It has been led by Uttar Pradesh under the chief ministership of Yogi Adityanath, for whom love jihad has been a pet project for some time. The state recently brought an ordinance called ‘Uttar Pradesh Prohibition of Unlawful Conversion of Religion Ordinance 2020’. It assumes that inter-religious marriages are by conversion and leaves the burden to prove otherwise on the couple marrying. Simultaneously, holding the sword of a criminal charge over their heads unless an array of government tick marks gives them the go-ahead. As the legal news website Live Law reported on the ordinance’s demands: ‘One who desires to convert his religion voluntary, he/she shall give a declaration in the form prescribed in Schedule I at least 60 days in advance, to the District Magistrate. It has to be clearly stated in the form that the conversion is being done out of free will…Failure to do so will invite imprisonment for a term which shall not be less than six months, but may extend to 3 years…The DM will have to satisfy himself/herself that the Conversion is made voluntarily, if the permission is granted, then the concerned Priest, Pujari, Maulvi/Mulla, Padari shall inform the DM regarding the place and time of as to when he is going to convert a particular person. If he fails to inform the DM about the proposed Conversion, he shall also be liable to punishment…Once converted, the person is required to send a declaration in the form prescribed in the Ordinance to the District Magistrate of the District in which converted person resides ordinarily within 60 days of such conversion and has to physically present himself before the District Magistrate within 21 days. He/She has to state that he belonged to a particular religion and now he/she has converted to another religion. Failure to do so shall have the effect of rendering the said conversion illegal and void.’
This week, Uttar Pradesh registered its first case against a Muslim man under this ordinance. It is illustrative of how such laws pan out. The person who filed the case was the father of the Hindu girl who had eloped with the Muslim man some years ago. Police cases are what fathers do regularly when their daughter marries someone against their wishes. In this case, subsequently, the couple separated and the girl remarried. The case has been raked up again. These scanty details are what we can decipher from available media reports but what they do reveal is that all families upset at their daughter marrying without permission someone from another religion will find a handy tool to file police cases using the new law. Girls in orthodox societies will find it even more difficult to take independent decisions about their marriage.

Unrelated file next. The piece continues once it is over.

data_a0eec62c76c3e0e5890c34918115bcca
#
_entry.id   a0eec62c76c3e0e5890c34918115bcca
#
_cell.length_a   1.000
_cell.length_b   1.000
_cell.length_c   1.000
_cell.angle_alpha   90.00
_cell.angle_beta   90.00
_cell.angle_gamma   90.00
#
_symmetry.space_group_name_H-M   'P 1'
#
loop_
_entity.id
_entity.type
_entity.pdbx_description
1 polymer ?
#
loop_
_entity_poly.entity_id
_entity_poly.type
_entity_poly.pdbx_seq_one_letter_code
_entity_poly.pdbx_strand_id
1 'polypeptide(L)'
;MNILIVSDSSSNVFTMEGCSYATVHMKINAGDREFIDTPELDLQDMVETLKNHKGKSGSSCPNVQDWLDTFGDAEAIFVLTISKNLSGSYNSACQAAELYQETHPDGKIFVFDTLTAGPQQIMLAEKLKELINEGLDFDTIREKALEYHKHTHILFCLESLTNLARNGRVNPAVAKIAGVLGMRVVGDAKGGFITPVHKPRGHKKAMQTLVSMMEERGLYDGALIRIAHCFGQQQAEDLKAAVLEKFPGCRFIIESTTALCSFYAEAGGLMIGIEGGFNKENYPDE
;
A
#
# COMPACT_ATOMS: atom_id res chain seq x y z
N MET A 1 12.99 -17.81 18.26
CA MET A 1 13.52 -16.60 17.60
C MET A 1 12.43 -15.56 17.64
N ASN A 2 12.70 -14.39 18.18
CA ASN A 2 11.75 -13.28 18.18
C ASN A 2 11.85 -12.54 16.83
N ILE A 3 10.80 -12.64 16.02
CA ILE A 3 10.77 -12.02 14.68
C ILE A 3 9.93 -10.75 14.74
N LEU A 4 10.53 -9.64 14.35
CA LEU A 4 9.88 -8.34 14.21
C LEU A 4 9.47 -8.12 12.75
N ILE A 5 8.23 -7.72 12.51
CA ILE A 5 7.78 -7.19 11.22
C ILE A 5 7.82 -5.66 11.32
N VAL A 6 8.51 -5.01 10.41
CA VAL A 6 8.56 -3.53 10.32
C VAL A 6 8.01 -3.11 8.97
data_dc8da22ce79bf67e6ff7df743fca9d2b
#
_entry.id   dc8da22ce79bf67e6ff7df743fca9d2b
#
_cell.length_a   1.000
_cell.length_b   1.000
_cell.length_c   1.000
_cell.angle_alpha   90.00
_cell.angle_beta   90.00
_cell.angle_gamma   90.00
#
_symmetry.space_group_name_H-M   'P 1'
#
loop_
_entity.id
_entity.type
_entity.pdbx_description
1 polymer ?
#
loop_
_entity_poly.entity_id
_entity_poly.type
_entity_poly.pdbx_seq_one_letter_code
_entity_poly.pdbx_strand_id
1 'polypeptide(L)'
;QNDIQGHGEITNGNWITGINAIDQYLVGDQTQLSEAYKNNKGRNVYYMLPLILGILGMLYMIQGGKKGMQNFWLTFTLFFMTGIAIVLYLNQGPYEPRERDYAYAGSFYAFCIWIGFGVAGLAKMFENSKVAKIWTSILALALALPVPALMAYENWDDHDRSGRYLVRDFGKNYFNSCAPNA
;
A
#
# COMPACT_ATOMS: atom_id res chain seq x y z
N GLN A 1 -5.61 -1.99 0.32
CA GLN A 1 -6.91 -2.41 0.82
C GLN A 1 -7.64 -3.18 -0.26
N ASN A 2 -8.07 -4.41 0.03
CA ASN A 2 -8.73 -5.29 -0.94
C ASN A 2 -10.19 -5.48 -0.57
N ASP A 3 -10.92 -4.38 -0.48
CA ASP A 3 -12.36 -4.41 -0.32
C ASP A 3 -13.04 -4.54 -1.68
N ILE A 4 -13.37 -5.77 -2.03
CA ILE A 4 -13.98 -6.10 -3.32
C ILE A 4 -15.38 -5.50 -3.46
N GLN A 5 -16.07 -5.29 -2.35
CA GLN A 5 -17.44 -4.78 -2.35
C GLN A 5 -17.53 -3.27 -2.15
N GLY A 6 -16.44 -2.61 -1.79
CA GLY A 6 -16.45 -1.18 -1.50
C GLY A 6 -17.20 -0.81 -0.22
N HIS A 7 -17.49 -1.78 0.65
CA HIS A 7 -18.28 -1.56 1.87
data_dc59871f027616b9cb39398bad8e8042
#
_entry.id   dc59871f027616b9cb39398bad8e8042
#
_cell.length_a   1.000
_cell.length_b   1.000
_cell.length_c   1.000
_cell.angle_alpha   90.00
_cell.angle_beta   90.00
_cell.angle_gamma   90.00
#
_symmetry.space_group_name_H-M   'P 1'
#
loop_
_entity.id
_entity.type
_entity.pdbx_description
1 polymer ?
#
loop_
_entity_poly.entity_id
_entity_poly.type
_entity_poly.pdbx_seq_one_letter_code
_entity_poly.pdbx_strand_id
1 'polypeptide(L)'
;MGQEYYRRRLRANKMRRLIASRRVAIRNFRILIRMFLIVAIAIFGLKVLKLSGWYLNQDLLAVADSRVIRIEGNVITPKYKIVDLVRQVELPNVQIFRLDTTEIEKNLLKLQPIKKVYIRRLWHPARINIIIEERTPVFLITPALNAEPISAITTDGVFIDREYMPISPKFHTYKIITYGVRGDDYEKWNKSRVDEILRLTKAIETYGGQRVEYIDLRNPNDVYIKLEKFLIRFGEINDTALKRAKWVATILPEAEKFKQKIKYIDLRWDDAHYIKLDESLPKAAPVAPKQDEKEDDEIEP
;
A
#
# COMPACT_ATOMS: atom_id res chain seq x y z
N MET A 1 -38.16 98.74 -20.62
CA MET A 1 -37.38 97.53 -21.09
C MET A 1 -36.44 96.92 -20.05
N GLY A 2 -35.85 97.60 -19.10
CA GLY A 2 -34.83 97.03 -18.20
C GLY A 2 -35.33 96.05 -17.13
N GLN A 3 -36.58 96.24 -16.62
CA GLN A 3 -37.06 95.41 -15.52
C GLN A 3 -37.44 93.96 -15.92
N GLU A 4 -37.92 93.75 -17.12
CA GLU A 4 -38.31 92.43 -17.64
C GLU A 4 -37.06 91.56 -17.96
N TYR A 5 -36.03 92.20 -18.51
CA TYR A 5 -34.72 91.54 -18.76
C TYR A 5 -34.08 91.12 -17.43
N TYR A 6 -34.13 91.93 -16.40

Other states ruled by the Bharatiya Janata Party (BJP) are jumping on the train with enthusiasm. In Madhya Pradesh, a Bill will have punishment that could go up to 10 years for offences under this heading. Chief Minister Shivraj Singh Chouhan thundered at an event that he would not allow love jihad to take root in the soil there. In Karnataka, Chief Minister BS Yediyurappa has already stated his intention of bringing in a law. He said in November that he would put a stop to love jihad there.
Meanwhile, the nature of these laws makes them suspect under legal scrutiny and, almost concomitantly to these governments’ actions, there have been judicial pronouncements upholding the right of individuals to marry across religions without harassment.
In November, the Allahabad High Court division bench overturned an earlier order that had said religious conversions only for purposes of marriage were illegal. The bench said: “Right to live with a person of his/her choice irrespective of religion professed by them, is intrinsic to right to life and personal liberty. Interference in a personal relationship would constitute a serious encroachment into the right to freedom of choice of the two individuals.” On November 30th, the Karnataka High Court, in a ruling over a habeas corpus petition, said: “It is well settled that a right of any major individual to marry the person of his/her choice is a fundamental right enshrined in the Constitution of India and the said liberty relating to the personal relationships of two individuals cannot be encroached by anybody irrespective of caste or religion.” It will have little impact on the state governments that continue to test how much they can push love jihad laws. It is popular with their constituency, and what is some fiddling with the Constitution where that is concerned?